It must be the off-season, because Doug Armstrong is giving interviews about how he really wants to get another top six center for his team. Last season, the Blues accomplished this by trading for Brayden Schenn and sticking with Paul Stastny, but Stastny’s deadline trade to Winnipeg left the Blues with another top-six hole.
In an interview with Mike Zeisberger of NHL.com, Armstrong details his annual plan:
“Obviously we traded Stastny at the [NHL Trade Deadline]. We have Brayden Schenn there [at center]. We have Robert Thomas there, but is he ready to enter prime time as a second-line center? That’s a large chore to ask for a 19-year-old. Probably adding to our depth in the middle would be a goal. Alex Steen has played center before, Robby Fabbri has played center before, Jaden Schwartz has played center before, so if we have to circle back in, and the players we’re looking at don’t hit free agency or choose different paths, we’d have to adjust to that. But I would say center ice would be an area we’d look to do something in. But like we are at the Draft, in free agency we’re always looking at good players.”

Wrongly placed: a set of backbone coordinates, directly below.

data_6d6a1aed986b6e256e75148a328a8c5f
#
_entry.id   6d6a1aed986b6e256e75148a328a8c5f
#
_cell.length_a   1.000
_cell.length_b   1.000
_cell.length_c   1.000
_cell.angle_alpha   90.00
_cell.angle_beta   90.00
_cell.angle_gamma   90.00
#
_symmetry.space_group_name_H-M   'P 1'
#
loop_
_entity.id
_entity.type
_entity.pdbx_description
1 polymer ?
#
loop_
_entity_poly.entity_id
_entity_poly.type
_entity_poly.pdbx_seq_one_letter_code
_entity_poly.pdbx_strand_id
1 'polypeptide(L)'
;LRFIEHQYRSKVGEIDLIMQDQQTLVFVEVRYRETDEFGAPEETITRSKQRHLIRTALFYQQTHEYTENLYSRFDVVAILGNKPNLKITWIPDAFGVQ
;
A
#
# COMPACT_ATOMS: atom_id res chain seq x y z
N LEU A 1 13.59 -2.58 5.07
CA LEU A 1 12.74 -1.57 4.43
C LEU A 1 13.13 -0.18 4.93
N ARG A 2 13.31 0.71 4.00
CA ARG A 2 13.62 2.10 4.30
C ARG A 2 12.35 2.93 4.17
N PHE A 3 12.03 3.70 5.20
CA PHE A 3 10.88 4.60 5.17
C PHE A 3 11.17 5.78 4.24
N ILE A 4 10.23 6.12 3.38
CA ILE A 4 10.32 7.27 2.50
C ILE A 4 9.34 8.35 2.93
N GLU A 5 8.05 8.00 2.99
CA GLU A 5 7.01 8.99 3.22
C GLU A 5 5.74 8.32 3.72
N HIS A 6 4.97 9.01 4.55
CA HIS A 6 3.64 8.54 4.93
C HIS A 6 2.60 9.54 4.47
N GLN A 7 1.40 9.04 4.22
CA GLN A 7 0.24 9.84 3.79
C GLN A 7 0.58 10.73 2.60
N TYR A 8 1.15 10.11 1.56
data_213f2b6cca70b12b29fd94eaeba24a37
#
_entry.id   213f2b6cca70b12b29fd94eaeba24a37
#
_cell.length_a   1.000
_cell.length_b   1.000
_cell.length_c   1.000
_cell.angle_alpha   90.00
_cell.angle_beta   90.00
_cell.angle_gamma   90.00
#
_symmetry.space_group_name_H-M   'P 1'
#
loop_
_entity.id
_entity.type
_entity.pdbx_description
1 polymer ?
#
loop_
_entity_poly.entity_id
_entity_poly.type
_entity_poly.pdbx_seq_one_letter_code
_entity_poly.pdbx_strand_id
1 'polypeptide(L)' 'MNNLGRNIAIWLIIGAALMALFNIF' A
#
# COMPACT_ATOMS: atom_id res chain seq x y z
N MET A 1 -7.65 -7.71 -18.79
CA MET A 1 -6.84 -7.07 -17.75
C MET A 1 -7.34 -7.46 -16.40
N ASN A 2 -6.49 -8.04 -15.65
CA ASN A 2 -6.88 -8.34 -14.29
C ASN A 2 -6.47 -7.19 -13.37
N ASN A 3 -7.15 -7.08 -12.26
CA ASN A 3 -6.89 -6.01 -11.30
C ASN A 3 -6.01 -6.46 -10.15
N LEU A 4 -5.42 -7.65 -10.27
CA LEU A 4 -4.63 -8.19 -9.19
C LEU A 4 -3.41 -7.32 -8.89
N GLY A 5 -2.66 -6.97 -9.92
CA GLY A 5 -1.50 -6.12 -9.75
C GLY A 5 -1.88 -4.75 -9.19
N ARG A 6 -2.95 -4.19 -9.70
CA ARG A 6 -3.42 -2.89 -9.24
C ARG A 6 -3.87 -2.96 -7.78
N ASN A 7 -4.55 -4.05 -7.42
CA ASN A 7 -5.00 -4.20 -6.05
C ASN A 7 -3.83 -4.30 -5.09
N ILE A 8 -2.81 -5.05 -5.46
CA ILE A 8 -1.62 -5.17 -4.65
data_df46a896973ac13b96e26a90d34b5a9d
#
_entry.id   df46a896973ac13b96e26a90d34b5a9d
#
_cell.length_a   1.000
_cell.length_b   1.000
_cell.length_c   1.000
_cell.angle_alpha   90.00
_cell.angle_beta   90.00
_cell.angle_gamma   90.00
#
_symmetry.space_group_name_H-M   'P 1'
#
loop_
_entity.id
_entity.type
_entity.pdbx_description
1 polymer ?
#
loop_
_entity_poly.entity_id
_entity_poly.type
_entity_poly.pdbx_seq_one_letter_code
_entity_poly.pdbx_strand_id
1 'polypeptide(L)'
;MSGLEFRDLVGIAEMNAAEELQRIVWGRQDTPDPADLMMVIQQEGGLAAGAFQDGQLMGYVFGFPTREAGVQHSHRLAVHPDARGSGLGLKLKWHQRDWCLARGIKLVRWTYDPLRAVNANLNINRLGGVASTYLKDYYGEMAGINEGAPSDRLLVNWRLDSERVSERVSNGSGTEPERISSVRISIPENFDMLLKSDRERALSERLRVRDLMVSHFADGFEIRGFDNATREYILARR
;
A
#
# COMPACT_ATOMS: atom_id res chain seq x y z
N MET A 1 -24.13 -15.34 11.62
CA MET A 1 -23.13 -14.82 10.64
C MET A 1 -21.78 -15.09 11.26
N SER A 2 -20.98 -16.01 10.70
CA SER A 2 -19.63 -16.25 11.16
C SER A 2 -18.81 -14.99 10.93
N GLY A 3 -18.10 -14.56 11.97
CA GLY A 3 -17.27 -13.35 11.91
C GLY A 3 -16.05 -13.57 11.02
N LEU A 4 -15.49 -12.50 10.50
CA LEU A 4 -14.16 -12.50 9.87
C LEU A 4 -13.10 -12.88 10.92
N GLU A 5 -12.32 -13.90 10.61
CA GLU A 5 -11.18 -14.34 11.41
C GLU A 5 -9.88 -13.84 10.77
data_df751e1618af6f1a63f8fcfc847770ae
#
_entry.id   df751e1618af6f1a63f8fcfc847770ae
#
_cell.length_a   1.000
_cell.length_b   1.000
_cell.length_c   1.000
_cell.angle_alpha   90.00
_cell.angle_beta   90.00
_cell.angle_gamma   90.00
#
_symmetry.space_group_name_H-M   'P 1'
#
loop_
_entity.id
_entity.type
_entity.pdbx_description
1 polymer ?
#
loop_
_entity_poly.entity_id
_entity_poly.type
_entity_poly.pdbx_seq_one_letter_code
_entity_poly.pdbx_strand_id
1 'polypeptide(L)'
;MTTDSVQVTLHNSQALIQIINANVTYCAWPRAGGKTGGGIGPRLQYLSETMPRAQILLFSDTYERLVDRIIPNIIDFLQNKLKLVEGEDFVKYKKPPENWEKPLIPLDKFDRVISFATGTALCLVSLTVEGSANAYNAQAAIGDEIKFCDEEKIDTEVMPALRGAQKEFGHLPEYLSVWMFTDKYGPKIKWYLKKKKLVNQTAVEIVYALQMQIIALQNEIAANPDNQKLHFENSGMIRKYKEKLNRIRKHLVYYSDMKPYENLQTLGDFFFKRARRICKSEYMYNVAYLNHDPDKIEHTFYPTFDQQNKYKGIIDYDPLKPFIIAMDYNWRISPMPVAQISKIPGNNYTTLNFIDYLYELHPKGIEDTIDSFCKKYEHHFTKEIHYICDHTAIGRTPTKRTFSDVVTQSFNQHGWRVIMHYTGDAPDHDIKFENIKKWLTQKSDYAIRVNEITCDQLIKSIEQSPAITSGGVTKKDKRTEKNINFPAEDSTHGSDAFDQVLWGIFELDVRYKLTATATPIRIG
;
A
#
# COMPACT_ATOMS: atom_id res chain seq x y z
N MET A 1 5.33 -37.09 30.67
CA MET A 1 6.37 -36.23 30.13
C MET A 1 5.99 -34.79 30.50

Who’s available in free agency? Aside from Stastny, there’s a little-known player on the Islanders named John Tavares, and there’s also another guy out west named Joe Thornton. And, as Zeisberger points out, Tyler Bozak is also a pending UFA. Next year’s cap could be as high as $82 million next season, which would give the team the wiggle room to perhaps work a big name in there.
Of course, this all depends on how much money the team is willing to pay - and Tom Stillman’s ownership group has given the green light to spend to the cap before. It may also depend on what the Blues can do with huge contracts for declining players such as Jay Bouwmeester and Alexander Steen - two players whose decline Armstrong dodged in a later interview question.
Obviously, the Blues need another top six center. They also need to find a way to get past their current MO of having a top line and then a bunch of bottom nine guys. A couple functioning centers are swell, but they won’t fix all of the team’s issues.